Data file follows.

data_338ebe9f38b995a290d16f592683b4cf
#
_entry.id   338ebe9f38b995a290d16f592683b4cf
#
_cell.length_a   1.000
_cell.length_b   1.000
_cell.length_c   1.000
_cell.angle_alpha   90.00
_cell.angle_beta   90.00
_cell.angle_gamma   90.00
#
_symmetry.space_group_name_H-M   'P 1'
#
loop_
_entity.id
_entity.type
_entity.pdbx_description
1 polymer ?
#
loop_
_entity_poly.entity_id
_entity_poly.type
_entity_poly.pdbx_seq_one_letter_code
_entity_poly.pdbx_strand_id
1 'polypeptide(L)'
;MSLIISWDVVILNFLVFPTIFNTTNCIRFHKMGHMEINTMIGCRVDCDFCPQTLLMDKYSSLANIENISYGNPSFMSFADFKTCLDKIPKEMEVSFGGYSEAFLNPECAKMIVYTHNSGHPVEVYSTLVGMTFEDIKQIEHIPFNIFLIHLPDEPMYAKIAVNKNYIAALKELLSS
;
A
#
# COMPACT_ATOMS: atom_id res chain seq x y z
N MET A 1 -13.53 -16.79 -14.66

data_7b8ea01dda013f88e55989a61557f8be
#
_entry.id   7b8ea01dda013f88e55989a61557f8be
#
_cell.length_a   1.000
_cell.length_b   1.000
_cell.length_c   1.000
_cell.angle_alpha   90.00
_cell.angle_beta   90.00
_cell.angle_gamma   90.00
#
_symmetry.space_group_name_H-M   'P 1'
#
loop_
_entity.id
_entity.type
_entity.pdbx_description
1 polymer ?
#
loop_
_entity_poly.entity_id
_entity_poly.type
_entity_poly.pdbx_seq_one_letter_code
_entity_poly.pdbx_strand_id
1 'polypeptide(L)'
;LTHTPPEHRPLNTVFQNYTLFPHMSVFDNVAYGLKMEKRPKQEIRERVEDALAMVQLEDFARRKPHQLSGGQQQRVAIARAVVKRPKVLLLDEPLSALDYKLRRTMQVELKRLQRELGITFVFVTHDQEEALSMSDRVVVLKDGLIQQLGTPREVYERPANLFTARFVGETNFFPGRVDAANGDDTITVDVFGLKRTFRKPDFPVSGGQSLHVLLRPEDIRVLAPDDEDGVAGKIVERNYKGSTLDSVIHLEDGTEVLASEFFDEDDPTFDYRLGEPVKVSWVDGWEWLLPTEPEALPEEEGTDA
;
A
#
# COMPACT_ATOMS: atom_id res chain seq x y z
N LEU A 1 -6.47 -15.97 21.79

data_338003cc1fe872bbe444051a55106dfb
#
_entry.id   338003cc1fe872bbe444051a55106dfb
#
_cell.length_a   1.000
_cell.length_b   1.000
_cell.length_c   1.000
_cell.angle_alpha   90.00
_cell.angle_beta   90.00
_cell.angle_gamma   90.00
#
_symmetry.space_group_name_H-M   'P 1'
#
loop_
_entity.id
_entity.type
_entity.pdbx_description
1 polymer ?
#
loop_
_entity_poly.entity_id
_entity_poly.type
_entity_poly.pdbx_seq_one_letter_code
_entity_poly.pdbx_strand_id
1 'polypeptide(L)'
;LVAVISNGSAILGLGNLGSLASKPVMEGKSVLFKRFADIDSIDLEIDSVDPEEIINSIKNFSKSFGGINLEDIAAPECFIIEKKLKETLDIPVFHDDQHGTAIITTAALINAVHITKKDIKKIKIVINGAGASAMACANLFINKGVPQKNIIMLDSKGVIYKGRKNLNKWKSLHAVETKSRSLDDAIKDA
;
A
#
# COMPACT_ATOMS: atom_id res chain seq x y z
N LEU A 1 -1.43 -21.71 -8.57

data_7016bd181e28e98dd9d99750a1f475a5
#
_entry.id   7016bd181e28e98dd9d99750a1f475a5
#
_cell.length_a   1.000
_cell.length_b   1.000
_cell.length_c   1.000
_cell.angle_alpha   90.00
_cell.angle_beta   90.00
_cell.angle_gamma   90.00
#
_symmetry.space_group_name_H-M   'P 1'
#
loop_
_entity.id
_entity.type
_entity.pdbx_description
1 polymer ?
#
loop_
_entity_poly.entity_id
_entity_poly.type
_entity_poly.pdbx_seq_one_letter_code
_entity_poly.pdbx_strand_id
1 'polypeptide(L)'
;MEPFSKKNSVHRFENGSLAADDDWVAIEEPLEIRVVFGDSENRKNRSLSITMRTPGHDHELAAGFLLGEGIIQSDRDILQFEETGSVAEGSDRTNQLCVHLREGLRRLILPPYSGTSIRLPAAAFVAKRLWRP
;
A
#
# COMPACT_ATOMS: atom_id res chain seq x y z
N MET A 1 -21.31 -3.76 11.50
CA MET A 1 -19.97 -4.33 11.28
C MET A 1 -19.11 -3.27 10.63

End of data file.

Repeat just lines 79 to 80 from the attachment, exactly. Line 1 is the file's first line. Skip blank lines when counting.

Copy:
_entity.pdbx_description
1 polymer ?